The Whale Rider – Witi Ihimaera


Chosen by Suzy

Paikea Apirana is a 12-year-old Maori girl who wants to become the chief of her tribe, but must battle her grandfather Koro to make herself heard.

♥ “If you are a New Zealander and you haven’t read this book then for the love of God at least go and see the bloody movie!  But preferably read the book.  Yes it’s essentially a children’s book but I was as happily enthralled in this as I have been in any novel written for adults.  HURRY UP! READ IT!!” – Suzy

♥ “Usually I read the book and don’t even watch the movie!, but did enjoy them in reverse in this instance. And I think it ruined the book for me a little as I couldn’t help but picture the movie as I read. Nonetheless, this is an excellent book that every New Zealander and every child trying to find their place in the world should read.” – Rachel

♥ “I thought …” – Nadine


Middlesex – Jeffrey Eugenides


Chosen by Nadine

Middlesex is a Pulitzer Prize winning novel which chronicles the impact of an intersex gene on three generations of a Greek family.

♥ “Middlesex takes you on a sweeping journey and was quite different to what you might expect from a book about a hermaphrodite. I liked  it, but upon reflection think something didn’t quite gel for me.” – Nadine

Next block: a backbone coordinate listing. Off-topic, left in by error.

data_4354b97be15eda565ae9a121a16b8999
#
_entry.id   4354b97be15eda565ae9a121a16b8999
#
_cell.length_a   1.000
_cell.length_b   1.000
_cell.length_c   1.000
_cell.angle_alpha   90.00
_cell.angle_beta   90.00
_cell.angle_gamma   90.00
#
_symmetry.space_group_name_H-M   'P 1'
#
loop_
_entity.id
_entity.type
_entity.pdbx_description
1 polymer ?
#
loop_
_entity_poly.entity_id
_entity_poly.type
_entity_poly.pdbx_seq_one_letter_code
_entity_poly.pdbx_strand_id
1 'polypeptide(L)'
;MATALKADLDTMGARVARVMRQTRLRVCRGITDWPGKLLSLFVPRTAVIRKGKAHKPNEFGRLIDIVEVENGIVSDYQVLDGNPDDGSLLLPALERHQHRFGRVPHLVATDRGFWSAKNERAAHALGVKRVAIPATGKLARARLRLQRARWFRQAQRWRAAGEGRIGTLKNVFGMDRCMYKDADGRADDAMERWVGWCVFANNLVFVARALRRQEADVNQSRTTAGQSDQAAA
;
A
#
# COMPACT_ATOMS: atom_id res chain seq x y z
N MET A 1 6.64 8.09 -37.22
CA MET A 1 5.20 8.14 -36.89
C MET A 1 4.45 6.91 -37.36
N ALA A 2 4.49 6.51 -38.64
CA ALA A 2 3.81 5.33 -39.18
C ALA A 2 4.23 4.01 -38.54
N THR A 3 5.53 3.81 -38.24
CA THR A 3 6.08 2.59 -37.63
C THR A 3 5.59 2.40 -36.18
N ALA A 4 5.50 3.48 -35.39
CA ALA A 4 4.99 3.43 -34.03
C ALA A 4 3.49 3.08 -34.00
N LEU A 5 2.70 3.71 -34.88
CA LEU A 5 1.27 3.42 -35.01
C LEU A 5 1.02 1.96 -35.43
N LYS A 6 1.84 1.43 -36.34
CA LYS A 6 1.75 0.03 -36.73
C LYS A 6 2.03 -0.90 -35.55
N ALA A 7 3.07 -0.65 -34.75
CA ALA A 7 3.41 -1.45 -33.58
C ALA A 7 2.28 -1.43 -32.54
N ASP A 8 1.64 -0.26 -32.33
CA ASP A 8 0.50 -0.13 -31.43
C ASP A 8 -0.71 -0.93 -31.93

♥ “Carefully handled story of a hermaphrodite who struggles with identity issues. Tracing the gene through generations of family provided many interesting stories and gave the story more of an epic feel. An intriguing book that covers a unique topic, with charming characters to lead you through the story.” – Rachel

♥ “Thoughts” – Suzy

Published 2002
Farrar, Straus and Giroux
544 pages

2008 – The First Rule of Bookclub

2008Actually there is no first rule of bookclub, that’s the fabulous thing about it. The phrase, obviously borrowed from Chuck Palahniuk’s The Fight Club, was actually initiated by the husbands, perhaps mockingly, though I’d hope in a jealous of-our-bond kind of way. (I’m sure it’s not because they don’t want to hear about it … ?!) Whatever the case, the phrase appears to have stuck and has come to mean everything and also nothing, for there are no rules in bookclub but it is everything to us. 🙂